Svetlana Moskalenko

Russian Academy of Sciences, Moskva, Moscow, Russia

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Publications (16)17.46 Total impact

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    ABSTRACT: The major part of existing models of belowground competition in mixed forest stands is limited in explaining the spatial distribution of roots as a response to competitive pressure from neighbours and heterogeneity of soil properties. We are presenting a new spatially explicit and multi-layered discrete model of belowground competition, RootInt (ROOTs INTake). It describes spatial distribution of belowground biomass and allows simulation of competition between trees for soil nutrients. The tree-specific area of root zone is calculated on the basis of stem diameter, with site-specific modifiers to account for the effect of soil fertility and moisture. The shape of root zone is dependent on the amount of available nitrogen in the current cell, distance between this cell and the stem base, and the mass of roots of other plants. RootInt was incorporated into ecosystem model EFIMOD to refine the existing description of belowground competition in forest stands with multiple cohorts and tree species. The results of simulation showed that bringing more complexity into structure of stand (including initial spatial locations of trees, species composition and age structure, vertical structure of canopy) resulted in higher spatial variation in competition intensity, as well as in higher rates of resource uptake. This indicates that stands with complex canopy structure had high plasticity in their root systems and were adapted to intensive competition for soil resources.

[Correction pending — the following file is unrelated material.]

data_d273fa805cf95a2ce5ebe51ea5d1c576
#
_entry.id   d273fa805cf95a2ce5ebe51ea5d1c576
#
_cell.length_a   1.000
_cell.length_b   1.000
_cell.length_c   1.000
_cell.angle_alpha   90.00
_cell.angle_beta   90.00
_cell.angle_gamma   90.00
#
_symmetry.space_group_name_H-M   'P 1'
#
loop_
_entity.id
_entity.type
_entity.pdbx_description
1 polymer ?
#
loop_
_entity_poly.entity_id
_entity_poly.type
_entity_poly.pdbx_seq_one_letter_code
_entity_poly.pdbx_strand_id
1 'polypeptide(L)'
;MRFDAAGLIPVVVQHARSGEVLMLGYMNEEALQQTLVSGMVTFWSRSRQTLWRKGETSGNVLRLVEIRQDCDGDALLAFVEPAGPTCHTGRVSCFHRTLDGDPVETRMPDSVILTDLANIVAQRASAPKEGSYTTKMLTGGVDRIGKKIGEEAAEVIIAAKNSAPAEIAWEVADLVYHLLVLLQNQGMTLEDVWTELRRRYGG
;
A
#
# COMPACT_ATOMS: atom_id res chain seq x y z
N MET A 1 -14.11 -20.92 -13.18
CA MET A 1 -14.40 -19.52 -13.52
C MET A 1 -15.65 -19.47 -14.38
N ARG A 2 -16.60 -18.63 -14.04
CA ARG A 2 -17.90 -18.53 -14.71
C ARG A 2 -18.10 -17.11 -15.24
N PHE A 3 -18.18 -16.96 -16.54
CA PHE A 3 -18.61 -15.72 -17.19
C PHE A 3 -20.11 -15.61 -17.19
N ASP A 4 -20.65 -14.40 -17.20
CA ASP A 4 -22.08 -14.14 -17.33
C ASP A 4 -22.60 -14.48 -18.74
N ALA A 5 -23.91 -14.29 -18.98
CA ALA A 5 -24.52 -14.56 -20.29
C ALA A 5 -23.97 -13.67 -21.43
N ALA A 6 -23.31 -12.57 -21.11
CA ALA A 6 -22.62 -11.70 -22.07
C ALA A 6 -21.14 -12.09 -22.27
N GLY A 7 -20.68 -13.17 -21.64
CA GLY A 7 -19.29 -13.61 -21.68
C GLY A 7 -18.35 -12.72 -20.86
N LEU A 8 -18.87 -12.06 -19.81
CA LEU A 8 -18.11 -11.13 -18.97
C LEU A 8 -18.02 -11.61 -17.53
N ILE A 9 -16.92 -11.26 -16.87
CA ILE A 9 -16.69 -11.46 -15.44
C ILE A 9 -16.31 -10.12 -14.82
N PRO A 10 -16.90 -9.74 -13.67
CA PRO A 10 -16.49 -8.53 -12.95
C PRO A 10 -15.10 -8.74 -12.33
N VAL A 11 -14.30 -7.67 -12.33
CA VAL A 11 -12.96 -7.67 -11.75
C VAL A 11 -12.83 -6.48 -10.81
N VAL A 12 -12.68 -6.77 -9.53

No preview · Article · Nov 2015 · European Journal of Forest Research
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    ABSTRACT: Mutations in the essential genes SUP45 and SUP35, encoding yeast translation termination factors eRF1 and eRF3, respectively, lead to a wide range of phenotypes and affect various cell processes. In this work we show that nonsense and missense mutations in the SUP45, but not the SUP35, gene abolish diploid pseudohyphal and haploid invasive growth. Missense mutations that change phosphorylation sites of Sup45 protein do not affect the ability of yeast strains to form pseudohyphae. Deletion of the C-terminal part of eRF1 did not lead to impairment of filamentation. We show a correlation between the filamentation defect and the budding pattern in sup45 strains. Inhibition of translation with specific antibiotics causes a significant reduction in pseudohyphal growth in the wild type strain, suggesting a strong correlation between translation and ability for filamentous growth. Partial restoration of pseudohyphal growth by addition of exogenous cAMP assumes that sup45 mutants are defective in the cAMP-dependent pathway that control filament formation. © FEMS 2015. All rights reserved. For permissions, please e-mail: journals.permissions@oup.com.
    Full-text · Article · Jun 2015 · FEMS Yeast Research